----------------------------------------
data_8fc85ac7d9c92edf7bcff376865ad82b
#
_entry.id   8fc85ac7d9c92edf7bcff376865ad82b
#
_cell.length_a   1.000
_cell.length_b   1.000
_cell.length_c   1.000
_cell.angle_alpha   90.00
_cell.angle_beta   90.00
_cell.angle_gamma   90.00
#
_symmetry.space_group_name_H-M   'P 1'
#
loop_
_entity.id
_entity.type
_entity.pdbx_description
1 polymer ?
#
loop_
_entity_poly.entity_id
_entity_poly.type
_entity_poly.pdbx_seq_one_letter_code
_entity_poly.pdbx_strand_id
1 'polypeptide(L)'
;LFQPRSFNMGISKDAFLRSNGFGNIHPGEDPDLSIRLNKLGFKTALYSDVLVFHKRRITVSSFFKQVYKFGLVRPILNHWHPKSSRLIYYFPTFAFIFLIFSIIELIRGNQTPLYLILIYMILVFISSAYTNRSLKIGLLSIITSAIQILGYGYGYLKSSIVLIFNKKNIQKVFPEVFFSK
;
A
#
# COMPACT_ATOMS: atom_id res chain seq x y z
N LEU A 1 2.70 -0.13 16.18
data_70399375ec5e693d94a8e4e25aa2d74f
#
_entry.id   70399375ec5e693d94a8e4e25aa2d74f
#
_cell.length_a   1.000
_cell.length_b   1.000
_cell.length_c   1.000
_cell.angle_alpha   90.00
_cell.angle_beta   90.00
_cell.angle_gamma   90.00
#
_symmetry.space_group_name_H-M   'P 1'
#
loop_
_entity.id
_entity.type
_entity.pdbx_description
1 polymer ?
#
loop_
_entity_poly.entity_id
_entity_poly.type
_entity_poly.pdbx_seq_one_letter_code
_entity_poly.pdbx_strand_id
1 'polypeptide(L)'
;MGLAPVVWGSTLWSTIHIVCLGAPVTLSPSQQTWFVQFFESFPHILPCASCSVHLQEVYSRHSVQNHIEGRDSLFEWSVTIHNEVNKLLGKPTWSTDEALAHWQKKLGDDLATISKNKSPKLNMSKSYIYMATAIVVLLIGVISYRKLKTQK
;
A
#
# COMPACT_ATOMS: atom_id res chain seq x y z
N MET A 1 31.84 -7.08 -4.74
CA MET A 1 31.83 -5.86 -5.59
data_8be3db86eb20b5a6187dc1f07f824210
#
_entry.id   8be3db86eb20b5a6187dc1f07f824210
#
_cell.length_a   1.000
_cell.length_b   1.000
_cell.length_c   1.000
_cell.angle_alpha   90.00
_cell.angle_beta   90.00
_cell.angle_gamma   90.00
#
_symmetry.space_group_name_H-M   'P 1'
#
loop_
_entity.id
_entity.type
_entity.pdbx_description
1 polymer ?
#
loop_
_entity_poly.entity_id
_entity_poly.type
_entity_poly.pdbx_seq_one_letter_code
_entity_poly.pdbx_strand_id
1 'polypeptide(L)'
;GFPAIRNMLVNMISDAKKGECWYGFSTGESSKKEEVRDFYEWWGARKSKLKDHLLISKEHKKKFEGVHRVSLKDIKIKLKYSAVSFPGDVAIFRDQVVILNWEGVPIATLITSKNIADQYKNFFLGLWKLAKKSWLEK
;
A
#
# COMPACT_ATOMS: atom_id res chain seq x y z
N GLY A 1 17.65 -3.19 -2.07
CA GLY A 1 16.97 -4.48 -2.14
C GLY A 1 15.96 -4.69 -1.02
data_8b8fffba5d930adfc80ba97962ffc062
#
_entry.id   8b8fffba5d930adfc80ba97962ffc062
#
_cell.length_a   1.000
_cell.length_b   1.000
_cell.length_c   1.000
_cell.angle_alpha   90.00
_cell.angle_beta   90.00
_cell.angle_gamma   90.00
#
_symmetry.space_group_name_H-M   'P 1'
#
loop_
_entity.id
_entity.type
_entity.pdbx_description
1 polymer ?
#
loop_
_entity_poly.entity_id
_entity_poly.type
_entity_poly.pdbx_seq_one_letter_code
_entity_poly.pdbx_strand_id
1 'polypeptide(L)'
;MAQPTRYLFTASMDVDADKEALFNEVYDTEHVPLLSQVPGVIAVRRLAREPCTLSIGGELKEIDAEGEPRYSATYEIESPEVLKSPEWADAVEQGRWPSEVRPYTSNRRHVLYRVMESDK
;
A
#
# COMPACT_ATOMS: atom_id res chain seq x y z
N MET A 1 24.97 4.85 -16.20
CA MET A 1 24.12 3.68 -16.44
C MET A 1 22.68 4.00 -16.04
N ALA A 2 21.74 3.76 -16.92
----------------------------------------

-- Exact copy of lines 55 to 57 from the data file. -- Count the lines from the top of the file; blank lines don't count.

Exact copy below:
_entity_poly.pdbx_strand_id
1 'polypeptide(L)'
;MGLAPVVWGSTLWSTIHIVCLGAPVTLSPSQQTWFVQFFESFPHILPCASCSVHLQEVYSRHSVQNHIEGRDSLFEWSVTIHNEVNKLLGKPTWSTDEALAHWQKKLGDDLATISKNKSPKLNMSKSYIYMATAIVVLLIGVISYRKLKTQK